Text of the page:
other related du ties.

PACKER, SHIPPING
P repares finished products for shipm ent or storage by placing
them in shipping containers, the specific operations performed being
dependent upon the type, siz e, and number of units to be packed, the
type of container em ployed, and method of shipm ent. Work requires the
placing of item s in shipping containers and may involve one or more of
the following: Knowledge of various item s of stock in order to verify
content; selectio n of appropriate type and size of container; inserting
enclosures in container; using excelsior or other m aterial to prevent
breakage or dam age; closing and sealin g container; applying lab els or
entering identifying data on container. Packers who also make wooden

boxes or crates are excluded.

SHIPPING AND RECEIVING CLERK
P repares m erchandise for shipm ent, or receiv es and is respon­
sible for incom ing shipm ents of m erchandise or other m aterials. Shipping
work involves: A knowledge of shipping procedures, p ractices, routes,
available m eans of transportation and rates; and preparing records of the
goods shipped, making up bills of lading, posting w eight and shipping
charges, and keeping a file of shipping records. May direct or a s s is t in
preparing the m erchandise for shipm ent. Receiving work involves: V eri­
fying or directing others in verifying the correctness of shipm ents ag ain st
b ills of lading, invoices, or other records; checking for shortages and
rejecting damaged goods; routing m erchandise or m aterials to proper de­
partm ents; m aintaining necessary records and file s.




SHIPPING AND RECEIVING CLERK— Continued
For wage study purposes, workers are cla ssifie d as follow s:

Receiving clerk
Shipping clerk
Shipping and receiving clerk
TRUCKDRIVER
D rives a truck within a city or ind u strial area to transport ma­
terials, m erchandise, equipm ent, or men betw een various types of e sta b ­
lishm ents such a s: M anufacturing p lants, freight depots, w arehouses,
w holesale and retail estab lish m en ts, or betw een retail establishm ents
and custom ers’ houses or places of b u sin ess. May also load or unload
truck with or w ithout h elpers, make minor m echanical rep airs, and keep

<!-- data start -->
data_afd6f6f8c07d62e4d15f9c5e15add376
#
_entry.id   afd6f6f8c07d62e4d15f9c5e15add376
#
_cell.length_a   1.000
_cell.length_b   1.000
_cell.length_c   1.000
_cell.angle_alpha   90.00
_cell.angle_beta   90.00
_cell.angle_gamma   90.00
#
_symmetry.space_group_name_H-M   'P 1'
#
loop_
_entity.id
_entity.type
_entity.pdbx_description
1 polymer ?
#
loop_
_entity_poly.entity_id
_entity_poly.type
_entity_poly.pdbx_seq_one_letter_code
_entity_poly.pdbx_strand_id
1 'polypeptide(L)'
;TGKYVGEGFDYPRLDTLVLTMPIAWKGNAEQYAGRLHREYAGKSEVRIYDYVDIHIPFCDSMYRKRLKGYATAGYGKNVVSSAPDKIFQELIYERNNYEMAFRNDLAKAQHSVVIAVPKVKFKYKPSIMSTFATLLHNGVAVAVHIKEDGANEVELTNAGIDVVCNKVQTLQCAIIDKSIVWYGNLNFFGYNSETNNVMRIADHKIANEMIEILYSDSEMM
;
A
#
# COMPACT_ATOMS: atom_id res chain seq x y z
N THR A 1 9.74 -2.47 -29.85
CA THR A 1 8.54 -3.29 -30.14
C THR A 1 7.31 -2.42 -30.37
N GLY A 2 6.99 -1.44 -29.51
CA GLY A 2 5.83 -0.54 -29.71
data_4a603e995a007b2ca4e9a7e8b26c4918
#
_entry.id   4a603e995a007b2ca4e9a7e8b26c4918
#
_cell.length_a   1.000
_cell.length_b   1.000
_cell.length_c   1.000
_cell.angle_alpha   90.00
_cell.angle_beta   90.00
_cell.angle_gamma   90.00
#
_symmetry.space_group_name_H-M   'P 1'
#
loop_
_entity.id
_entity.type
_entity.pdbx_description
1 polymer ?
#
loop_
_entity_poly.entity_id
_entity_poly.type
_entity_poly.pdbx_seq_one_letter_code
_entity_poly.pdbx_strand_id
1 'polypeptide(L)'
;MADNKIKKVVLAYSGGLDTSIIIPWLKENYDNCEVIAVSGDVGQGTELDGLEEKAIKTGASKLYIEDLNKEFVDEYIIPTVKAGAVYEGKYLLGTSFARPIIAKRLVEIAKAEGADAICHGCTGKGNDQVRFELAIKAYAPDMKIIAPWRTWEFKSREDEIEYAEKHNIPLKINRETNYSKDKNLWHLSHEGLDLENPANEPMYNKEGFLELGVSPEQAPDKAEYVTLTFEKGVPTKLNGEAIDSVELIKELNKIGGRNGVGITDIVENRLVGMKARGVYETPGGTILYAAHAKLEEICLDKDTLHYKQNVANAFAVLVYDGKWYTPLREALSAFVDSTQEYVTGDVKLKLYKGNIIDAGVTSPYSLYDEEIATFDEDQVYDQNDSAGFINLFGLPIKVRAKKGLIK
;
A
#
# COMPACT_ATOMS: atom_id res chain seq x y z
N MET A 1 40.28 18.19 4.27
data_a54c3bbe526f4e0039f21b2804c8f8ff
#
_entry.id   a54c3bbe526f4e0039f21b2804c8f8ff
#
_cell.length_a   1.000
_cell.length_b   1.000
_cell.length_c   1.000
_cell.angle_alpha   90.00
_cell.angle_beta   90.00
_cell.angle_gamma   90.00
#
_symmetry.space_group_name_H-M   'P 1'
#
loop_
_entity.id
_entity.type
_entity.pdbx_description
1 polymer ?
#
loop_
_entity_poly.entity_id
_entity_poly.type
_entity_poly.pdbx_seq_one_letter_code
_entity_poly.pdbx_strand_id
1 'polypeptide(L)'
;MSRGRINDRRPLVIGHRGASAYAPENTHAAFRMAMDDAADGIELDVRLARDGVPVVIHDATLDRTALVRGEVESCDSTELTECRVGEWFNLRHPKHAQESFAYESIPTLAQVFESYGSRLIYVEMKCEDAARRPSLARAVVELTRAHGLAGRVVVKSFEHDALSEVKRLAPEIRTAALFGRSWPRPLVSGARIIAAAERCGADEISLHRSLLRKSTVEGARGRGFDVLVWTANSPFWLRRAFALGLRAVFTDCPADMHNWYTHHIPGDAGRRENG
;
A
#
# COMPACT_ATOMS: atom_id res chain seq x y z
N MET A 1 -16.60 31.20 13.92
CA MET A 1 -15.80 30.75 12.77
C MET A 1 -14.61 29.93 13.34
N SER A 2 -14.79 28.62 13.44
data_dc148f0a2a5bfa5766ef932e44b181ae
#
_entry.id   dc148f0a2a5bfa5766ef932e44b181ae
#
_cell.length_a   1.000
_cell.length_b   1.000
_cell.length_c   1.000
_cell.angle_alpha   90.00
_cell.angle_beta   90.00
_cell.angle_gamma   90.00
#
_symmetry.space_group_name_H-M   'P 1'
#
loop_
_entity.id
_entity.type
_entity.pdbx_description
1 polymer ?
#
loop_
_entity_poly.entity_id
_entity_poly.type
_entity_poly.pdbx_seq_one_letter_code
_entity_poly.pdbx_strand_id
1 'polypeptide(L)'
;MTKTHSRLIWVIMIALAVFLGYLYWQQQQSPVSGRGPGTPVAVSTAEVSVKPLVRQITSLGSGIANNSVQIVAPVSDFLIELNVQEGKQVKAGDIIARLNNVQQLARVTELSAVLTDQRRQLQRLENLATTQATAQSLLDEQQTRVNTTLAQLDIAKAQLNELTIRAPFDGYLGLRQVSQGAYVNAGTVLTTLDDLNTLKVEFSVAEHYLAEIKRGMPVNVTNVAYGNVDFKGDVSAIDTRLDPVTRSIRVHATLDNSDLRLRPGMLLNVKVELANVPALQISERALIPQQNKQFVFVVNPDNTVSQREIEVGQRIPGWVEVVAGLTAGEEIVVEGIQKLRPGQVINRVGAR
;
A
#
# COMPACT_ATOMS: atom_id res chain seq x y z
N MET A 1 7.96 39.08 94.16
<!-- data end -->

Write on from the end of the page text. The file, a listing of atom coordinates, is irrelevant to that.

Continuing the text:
truck in good working order. D river-salesm en and over-the-road drivers

are excluded.

For wage study purposes, truckdrivers are c lassified by size
and type of equipm ent, as follow s: (T ractor-trailer should be rated on
the b asis of trailer capacity.)

Truckdriver (combination of sizes listed separately)
Truckdriver, light (under l l/2 tons)
Truckdriver, medium (1% to and including 4 tons)
Truckdriver, heavy (over 4 tons, trailer type)
Truckdriver, heavy (over 4 tons, other than trailer type)
TRUCKER, POWER
O perates a manually controlled g aso lin e- or electric-pow ered
truck or tractor to transport goods and m aterials of all kinds about a
w arehouse, m anufacturing plant, or other establishm ent.
For wage study purposes, workers are cla ssifie d by type of
truck, as follow s:

Trucker, power (forklift)
Trucker, power (other than forklift)
WATCHMAN
Makes rounds of prem ises periodically in protecting property
ag ain st fire, theft, and illeg al entry.
* U.S. GOVERNMENT PRINTING OFFICE : I960 0 —554385

Occupational Wage Surveys
O ccupational wage surveys are being conducted in 60 major labor m arkets during late 1959 and early I960. T hese b u lletin s, when available,
may be purchased from the Superintendent of Documents, U.S. Government Printing O ffice, W ashington 25, D .C ., or from any of the BLS regional
sales offices shown on the inside front cover.
A summary bulletin containing data for all labor m arkets, combined with additional an aly sis, w ill be issu ed early in 1961.
B ulletins for the areas listed below are now available.




Baltimore, Md., September 1959—BLS Bull. 1265*7, price 15 cents
Boston, Mass., October 1959—BLS Bull. 1265*8, price 25 cents
Buffalo, N.Y., October 1959—BLS Bull. 1265*4, price 20 cents
Canton, Ohio, December 1959—BLS Bull. 1265*10, price 25 cents
Cincinnati, Ohio—Ky., February I960—BLS Bull. 1265*31, price 25 cents
Cleveland, Ohio, September 1959—BLS Bull. 1265*1, price 20 cents
Dallas, Tex., October 1959—BLS Bull. 1265*3, price 20 cents
Dayton, Ohio, December 1959—BLS Bull. 1265*9, price 25 cents
Denver, Colo., December 1959—BLS Bull. 1265*11, price 25 cents
Des Moines, Iowa, February I960—BLS Bull. 1265*30, price 25 cents
Detroit, Mich., January I960—BLS Bull. 1265*25, price 20 cents
Fort Worth, Tex., November 1959—BLS Bull. 1265*13, price 25 cents
Indianapolis, Ind., January I960—BLS Bull. 1265*22, price 25 cents
Jackson, Miss., February I960—BLS Bull. 1265*26, price 25 cents
Jacksonville, Fla., December 1959—BLS Bull. 1265*14, price 25 cents
Kansas City, Mo.—Kans., January I960—BLS Bull. 1265*23, price 25 cents
Memphis, Tenn., January I960—BLS Bull. 1265*19t price 25 cents
Miami, Fla., December 1959—BLS Bull. 1265*6, price 20 cents
Minneapolis— Paul, Minn., January I960—BLS Bull. 1265*21, price 25 cents
St.
Newark and Jersey City, N.J., February I960—BLS Bull. 1265*28, price 25 cents
Philadelphia, Pa., November 1959—BLS Bull. 1265*16, price 25 cents
Pittsburgh, Pa., December 1959—BLS Bull. 1265*20, price 25 cents
Portland, Maine, November 1959—BLS Bull. 1265*12, price 20 cents
Richmond, Va., February I960—BLS Bull. 1265*24, price 25 cents
St. Louis, Mo., October 1959—BLS Bull. 1265*5, price 25 cents
San Bernardino—Riverside—Ontario,Calif., November 1959—
BLS Bull. 1265*15,price 25 cents
San Francisco—Oakland, Calif., January I960—BLS Bull. 1265*17, price 25 cents
Seattle, Wash., August 1959—BLS Bull. 1265*2, price 25 cents
Sioux Falls, S. Dak., February I960—BLS Bull. 1265*29, price 20 cents
Washington, D.C.—Md.—Va., December 1959—BLS Bull. 1265*18, price 25 cents
York, Pa., February I960—BLS Bull. 1265*27, price 25 cents





Federal Reserve Bank of St. Louis, One Federal Reserve Bank Plaza, St. Louis, MO 63102